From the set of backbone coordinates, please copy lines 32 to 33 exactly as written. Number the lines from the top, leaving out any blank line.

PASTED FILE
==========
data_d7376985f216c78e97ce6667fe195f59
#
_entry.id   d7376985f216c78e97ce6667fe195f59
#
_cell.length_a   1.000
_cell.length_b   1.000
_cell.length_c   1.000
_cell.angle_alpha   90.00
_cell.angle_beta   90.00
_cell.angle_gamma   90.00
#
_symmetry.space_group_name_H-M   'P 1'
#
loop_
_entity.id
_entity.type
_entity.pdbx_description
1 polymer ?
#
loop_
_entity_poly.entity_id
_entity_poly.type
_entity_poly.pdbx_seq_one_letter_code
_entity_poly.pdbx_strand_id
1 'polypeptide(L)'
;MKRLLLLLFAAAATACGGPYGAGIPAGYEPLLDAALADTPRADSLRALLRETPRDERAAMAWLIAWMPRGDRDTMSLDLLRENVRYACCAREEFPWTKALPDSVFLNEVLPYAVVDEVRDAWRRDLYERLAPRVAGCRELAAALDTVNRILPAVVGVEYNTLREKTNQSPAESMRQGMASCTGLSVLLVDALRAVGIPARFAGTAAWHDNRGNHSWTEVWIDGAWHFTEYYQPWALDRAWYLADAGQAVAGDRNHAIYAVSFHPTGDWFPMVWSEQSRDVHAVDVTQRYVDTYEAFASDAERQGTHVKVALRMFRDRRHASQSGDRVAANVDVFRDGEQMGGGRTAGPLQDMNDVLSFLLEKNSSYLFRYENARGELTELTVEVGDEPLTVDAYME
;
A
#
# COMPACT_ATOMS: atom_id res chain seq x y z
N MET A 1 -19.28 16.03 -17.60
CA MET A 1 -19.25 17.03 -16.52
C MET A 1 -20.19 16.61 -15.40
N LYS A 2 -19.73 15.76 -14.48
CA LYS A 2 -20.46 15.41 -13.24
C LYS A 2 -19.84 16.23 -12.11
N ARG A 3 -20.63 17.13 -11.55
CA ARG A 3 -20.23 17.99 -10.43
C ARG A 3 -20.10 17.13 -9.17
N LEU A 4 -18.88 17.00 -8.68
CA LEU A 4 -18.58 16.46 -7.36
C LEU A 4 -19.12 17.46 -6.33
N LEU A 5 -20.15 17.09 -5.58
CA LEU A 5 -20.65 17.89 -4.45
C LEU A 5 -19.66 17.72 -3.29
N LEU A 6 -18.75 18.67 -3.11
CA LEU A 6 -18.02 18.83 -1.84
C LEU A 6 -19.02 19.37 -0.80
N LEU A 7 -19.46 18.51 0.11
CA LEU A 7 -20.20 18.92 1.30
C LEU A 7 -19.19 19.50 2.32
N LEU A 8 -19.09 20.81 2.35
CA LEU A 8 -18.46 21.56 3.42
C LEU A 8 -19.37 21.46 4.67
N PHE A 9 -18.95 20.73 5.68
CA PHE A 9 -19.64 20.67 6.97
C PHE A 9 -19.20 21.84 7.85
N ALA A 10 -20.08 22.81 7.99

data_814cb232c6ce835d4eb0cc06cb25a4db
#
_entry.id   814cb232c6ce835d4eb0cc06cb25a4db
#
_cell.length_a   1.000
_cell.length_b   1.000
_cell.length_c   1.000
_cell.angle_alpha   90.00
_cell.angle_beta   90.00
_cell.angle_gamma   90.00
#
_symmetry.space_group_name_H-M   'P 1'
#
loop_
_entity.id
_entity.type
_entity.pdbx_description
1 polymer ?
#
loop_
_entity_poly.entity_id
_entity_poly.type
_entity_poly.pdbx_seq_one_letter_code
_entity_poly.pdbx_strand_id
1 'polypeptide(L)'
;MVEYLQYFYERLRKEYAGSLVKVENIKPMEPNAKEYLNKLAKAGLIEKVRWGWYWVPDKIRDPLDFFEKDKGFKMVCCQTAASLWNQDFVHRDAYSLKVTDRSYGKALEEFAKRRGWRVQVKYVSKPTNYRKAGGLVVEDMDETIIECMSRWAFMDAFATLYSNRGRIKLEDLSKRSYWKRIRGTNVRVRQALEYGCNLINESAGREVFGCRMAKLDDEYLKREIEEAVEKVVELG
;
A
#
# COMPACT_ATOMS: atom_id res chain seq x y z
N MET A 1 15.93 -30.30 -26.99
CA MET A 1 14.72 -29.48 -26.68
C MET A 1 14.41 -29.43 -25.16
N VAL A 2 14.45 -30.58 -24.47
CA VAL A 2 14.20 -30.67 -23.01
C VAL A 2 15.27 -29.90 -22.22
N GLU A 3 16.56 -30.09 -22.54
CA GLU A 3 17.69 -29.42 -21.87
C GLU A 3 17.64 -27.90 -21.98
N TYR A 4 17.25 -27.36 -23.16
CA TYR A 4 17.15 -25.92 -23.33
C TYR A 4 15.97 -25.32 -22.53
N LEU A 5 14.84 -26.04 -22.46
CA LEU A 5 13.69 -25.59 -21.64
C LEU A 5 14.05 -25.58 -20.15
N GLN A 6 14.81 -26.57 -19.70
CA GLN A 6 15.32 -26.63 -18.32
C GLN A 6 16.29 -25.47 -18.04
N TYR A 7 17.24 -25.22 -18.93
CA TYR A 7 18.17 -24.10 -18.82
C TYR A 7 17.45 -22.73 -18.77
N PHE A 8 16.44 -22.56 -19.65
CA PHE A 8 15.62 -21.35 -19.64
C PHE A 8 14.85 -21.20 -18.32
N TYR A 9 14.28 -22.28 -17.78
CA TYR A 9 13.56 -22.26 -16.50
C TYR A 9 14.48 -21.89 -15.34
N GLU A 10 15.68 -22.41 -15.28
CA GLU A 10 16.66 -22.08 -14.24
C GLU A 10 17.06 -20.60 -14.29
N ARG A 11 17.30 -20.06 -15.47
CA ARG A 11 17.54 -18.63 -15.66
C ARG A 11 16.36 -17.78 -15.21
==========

CA MET A 1 -19.25 17.03 -16.52
C MET A 1 -20.19 16.61 -15.40